Fishing for peace in Asian waters

A court ruling against China’s claims on islands has helped fuel military tensions in Asia. To get off the path to conflict, the region must pursue its common interests, starting with fisheries.

AP Photo
A Chinese Coast Guard ship attempts to block a Philippine government vessel as the latter tries to enter the Second Thomas Shoal in the South China Sea to relieve Philippine troops and resupply provisions in 2014.

The world’s diplomatic attention has rightly been focused on ending the hot conflicts in the Middle East, from Libya to Syria to Yemen. Yet just as much attention is needed to prevent a cold conflict in Asia from turning hot. Since July 12, when an international tribunal ruled against China’s claims in the South China Sea, a number of Asian countries have moved to further strengthen their maritime security forces.

The Philippines, which won the tribunal case against China, has begun to take the first of 10 Coast Guard ships made in Japan. It may also buy a missile system to protect against further Chinese encroachment on its islands. Vietnam recently installed mobile rocket launchers in the Spratly Islands in response to China’s aggression. And Japan plans a surface-to-ship missile system to defend its Senkaku islands from Chinese vessels.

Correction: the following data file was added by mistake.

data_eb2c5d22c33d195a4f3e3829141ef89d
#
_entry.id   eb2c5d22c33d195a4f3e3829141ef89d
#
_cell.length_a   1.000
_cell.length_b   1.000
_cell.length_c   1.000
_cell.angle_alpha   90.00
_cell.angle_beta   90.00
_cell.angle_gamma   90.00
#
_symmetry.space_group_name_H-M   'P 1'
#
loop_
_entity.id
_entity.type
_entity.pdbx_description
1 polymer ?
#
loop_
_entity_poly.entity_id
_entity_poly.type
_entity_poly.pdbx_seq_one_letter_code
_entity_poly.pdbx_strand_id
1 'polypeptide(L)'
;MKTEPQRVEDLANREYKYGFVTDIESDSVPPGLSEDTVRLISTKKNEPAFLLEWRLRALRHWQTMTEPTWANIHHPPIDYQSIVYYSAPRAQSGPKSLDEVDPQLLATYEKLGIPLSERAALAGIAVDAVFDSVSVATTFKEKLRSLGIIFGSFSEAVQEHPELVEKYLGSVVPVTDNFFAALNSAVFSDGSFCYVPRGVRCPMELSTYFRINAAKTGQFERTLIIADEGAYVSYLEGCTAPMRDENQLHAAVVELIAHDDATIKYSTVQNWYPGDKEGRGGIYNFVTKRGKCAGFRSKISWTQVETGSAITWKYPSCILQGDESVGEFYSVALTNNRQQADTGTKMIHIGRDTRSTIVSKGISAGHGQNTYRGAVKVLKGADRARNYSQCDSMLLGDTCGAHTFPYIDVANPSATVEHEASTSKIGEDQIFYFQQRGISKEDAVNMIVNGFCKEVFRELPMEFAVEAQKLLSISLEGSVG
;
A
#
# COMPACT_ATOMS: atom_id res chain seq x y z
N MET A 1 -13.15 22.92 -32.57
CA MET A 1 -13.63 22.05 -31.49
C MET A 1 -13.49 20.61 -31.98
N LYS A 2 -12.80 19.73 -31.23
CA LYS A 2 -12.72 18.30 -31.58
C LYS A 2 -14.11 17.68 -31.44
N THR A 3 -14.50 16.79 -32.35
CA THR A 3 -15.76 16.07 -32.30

To add to the military escalation, China and Russia plan to hold joint naval exercises in the South China Sea.

As tensions rise over the competing claims of sovereignty on Asian seas, a number of diplomats and academics are looking for creative ways for these countries to focus on shared interests in their offshore waters. The joint use and management of ocean resources would be far better than war. And it might allow China to back down from its dubious claims to islands far from its shores without losing face.

The easiest and quickest path to such cooperation would be agreements on fishing. The ruling against China by the Permanent Court of Arbitration in The Hague opened a door to this possibility. And both China and the Philippines have suggested they are open to it. (China consumes about a third of the world’s seafood.)

The idea of resolving Asia’s tense struggles over islands through joint resource development is not new. But it is more urgent than ever. With China due to host the next G-20 summit of large economies, the time is ripe to press for cooperation in Asia instead of letting the region become another hot conflict.

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